- Advocacy: Having MRC represent our members at financial regulatory bodies enables eCommerce merchants to advocate for policies that support innovation and growth within the sector. Merchants are well-positioned to provide firsthand insights into the challenges they face, and solutions required. Without adequate direct representation, regulatory bodies lose an important viewpoint from the ecosystem.
- Consumer Protection: eCommerce merchants are also consumers of financial services, and their interests must be protected. Regulatory decisions on issues such as payment processing fees, dispute resolution, and fraud prevention measures directly affect merchant profitability and ability to provide a secure and seamless shopping and checkout experience for their customers.
- Cross-border Commerce: Cross-border eCommerce transactions are subject to complex regulations that can vary greatly from one jurisdiction to another. eCommerce merchants need representation to ensure policies are fair and don’t create unnecessary burdens or obstacles for global sales.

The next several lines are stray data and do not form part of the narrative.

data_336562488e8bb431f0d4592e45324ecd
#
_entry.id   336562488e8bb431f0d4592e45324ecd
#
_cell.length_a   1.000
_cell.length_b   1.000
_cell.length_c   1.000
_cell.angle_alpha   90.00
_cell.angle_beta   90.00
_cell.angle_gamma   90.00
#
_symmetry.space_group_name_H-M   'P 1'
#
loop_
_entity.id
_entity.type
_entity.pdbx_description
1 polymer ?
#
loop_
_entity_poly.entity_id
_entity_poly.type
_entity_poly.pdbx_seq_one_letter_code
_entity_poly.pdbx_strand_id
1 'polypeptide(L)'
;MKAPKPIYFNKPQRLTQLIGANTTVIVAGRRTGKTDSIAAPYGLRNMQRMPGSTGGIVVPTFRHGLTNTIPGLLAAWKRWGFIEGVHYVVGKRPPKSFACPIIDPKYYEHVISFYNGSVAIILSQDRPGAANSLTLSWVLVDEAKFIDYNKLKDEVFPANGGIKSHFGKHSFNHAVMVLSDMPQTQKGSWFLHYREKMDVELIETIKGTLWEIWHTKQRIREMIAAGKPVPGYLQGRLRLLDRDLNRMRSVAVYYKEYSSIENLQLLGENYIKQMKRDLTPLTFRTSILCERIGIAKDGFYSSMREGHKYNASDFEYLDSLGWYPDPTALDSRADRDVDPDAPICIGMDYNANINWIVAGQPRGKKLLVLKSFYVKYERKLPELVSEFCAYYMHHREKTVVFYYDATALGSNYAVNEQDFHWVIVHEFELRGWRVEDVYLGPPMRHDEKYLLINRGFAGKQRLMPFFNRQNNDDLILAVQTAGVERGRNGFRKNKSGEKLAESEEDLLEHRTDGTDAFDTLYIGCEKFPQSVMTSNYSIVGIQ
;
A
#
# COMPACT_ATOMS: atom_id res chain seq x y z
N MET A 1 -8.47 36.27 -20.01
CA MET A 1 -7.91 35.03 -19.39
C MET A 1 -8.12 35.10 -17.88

- Data Privacy and Security: eCommerce relies heavily on the collection and processing of customer data. As data breaches become more frequent, merchants need to be actively engaged in discussions around data privacy and security regulations. Effective representation can help strike the right balance between protecting consumer data and allowing businesses to operate efficiently, and with as little friction as possible.
The importance of representation for eCommerce merchants extends beyond individual countries. The global nature of eCommerce means decisions made by one country’s financial regulator can have a far-reaching effect on merchants operating worldwide. For example, the European Union (EU) General Data Protection Regulation (GDPR) has had a global impact on how companies handle data. eCommerce merchants outside of the EU must also comply with GDPR when dealing with EU customers. This extra-territorial effect underscores the need for global representation to ensure regulations are fair, reasonable, and harmonized.
The Way Forward
To achieve meaningful representation at financial regulatory bodies globally, MRC takes several steps on behalf of our eCommerce merchant members:
- Establishing the MIEC: The MRC Merchant Issuer Executive Committee is the hands-on, senior advisory group comprising the top eCommerce merchant and card issuer brands. The MIEC drives MRC’s advocacy activities and focuses on identifying material challenges and opportunities we action through deep industry engagement with financial regulators, policy and standard makers. Data-driven and action oriented, MRC has proven outcomes that have a positive impact on the payments ecosystem.